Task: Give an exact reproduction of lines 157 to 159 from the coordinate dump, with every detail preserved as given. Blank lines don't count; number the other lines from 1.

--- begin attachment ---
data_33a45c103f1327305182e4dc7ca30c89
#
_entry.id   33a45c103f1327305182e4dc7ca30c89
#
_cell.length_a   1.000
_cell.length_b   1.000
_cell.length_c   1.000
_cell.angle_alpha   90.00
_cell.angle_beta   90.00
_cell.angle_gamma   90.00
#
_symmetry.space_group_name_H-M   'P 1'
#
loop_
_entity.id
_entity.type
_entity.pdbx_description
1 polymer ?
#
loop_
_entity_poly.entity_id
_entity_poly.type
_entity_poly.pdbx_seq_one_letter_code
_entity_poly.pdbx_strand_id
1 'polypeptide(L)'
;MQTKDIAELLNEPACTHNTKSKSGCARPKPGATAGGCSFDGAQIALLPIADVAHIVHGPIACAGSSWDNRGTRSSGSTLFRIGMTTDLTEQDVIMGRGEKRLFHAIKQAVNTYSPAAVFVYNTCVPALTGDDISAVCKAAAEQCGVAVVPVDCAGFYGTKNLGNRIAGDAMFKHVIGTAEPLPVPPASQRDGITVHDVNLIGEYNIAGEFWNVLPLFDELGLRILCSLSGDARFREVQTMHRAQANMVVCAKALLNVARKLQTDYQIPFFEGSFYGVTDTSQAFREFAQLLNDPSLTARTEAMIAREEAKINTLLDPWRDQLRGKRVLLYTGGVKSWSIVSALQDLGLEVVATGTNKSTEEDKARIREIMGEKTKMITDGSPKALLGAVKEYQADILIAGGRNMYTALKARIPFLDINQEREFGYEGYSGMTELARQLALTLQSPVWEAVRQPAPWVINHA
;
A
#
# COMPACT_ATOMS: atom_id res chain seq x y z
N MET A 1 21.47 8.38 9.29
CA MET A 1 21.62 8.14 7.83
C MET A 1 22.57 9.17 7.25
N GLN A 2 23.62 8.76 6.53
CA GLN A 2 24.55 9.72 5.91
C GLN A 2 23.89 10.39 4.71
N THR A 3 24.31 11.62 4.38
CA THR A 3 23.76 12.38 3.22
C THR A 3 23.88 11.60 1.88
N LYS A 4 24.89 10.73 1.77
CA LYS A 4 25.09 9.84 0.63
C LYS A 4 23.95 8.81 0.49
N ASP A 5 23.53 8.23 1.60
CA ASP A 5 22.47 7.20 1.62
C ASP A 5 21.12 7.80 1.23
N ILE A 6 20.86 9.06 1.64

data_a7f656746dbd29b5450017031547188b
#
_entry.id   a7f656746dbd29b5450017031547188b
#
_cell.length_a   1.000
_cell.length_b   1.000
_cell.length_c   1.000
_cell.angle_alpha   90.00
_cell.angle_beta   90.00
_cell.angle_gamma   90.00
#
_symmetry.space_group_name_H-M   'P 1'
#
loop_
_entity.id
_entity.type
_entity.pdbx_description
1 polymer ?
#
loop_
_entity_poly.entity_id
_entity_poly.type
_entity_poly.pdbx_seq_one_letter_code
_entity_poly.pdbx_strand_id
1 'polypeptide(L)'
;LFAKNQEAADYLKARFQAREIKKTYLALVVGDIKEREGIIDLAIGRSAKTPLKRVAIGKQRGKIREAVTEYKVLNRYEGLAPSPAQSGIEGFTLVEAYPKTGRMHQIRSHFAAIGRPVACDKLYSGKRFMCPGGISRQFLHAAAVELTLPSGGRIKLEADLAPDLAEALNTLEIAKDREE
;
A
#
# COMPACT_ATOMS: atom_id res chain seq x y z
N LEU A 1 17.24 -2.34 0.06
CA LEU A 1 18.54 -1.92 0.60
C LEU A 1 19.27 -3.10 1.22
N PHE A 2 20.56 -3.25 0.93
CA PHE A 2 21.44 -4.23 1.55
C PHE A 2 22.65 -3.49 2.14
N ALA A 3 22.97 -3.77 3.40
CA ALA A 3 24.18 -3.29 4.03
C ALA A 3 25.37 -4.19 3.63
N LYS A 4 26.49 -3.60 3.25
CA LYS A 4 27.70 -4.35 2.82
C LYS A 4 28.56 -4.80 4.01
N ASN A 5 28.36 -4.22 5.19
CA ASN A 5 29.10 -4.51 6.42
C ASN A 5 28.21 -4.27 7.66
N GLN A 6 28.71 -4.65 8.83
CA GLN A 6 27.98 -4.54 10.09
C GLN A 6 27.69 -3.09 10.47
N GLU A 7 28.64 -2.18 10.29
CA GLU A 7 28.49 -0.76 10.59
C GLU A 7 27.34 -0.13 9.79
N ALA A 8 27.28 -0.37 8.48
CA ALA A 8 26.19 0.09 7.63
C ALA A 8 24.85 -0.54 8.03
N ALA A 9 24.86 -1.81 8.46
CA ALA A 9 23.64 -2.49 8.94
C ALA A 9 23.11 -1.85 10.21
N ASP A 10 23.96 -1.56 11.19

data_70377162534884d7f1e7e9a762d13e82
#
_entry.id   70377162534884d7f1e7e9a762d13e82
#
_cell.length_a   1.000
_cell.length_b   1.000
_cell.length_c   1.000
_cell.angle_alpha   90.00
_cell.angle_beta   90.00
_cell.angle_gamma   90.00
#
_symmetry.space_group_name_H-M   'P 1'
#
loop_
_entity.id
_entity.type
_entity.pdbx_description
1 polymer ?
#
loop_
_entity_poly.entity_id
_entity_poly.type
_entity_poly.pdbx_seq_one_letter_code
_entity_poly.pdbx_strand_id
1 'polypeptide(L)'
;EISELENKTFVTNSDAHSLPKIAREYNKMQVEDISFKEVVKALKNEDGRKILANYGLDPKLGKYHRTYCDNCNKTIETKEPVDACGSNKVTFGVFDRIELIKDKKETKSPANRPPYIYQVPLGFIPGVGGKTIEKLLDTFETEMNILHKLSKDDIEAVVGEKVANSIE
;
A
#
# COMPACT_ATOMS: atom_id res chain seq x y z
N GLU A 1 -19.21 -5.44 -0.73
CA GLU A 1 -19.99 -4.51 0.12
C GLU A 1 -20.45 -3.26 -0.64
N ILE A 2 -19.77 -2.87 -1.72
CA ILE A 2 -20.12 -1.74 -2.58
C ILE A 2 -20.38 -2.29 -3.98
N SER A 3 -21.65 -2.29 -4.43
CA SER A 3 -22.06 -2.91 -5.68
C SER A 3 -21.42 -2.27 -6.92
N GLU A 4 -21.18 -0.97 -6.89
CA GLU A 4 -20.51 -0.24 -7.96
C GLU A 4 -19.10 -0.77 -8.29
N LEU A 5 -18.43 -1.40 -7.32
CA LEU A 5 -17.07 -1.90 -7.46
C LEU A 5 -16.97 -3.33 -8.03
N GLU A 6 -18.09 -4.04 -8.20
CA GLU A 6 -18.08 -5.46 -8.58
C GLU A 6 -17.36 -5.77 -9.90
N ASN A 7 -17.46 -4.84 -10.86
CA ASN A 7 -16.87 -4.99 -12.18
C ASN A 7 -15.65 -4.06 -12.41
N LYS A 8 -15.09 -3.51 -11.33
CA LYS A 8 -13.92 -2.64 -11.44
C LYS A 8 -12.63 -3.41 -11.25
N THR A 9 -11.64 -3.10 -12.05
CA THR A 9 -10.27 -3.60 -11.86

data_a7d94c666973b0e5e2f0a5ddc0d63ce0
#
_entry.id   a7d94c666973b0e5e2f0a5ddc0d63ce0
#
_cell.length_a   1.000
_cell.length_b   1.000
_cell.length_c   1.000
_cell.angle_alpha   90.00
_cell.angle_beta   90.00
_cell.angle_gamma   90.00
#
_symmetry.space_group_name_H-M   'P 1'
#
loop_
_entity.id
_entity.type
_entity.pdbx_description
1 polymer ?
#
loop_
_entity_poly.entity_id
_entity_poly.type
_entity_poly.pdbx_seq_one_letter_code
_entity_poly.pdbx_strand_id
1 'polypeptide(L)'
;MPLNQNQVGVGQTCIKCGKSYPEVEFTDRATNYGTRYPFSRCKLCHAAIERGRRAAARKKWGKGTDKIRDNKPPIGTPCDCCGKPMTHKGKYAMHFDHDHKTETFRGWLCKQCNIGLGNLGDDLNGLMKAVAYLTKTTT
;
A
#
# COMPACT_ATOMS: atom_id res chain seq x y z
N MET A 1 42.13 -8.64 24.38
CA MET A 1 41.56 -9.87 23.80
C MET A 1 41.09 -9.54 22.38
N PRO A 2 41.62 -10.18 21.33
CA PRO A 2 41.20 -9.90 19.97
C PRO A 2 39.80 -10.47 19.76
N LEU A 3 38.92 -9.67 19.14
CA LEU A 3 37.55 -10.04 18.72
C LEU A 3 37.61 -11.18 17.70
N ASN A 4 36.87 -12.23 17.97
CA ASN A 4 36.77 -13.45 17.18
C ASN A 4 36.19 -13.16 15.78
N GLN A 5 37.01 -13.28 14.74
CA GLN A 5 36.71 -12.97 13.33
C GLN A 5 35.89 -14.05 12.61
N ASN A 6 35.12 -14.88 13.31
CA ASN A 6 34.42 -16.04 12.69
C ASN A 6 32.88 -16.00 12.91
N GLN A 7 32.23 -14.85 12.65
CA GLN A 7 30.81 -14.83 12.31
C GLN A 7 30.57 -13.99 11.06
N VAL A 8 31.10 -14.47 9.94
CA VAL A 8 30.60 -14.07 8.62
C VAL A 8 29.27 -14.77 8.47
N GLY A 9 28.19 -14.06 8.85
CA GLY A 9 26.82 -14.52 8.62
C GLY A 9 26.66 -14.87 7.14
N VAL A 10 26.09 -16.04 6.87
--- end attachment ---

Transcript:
CA LYS A 8 -13.92 -2.64 -11.44
C LYS A 8 -12.63 -3.41 -11.25
N THR A 9 -11.64 -3.10 -12.05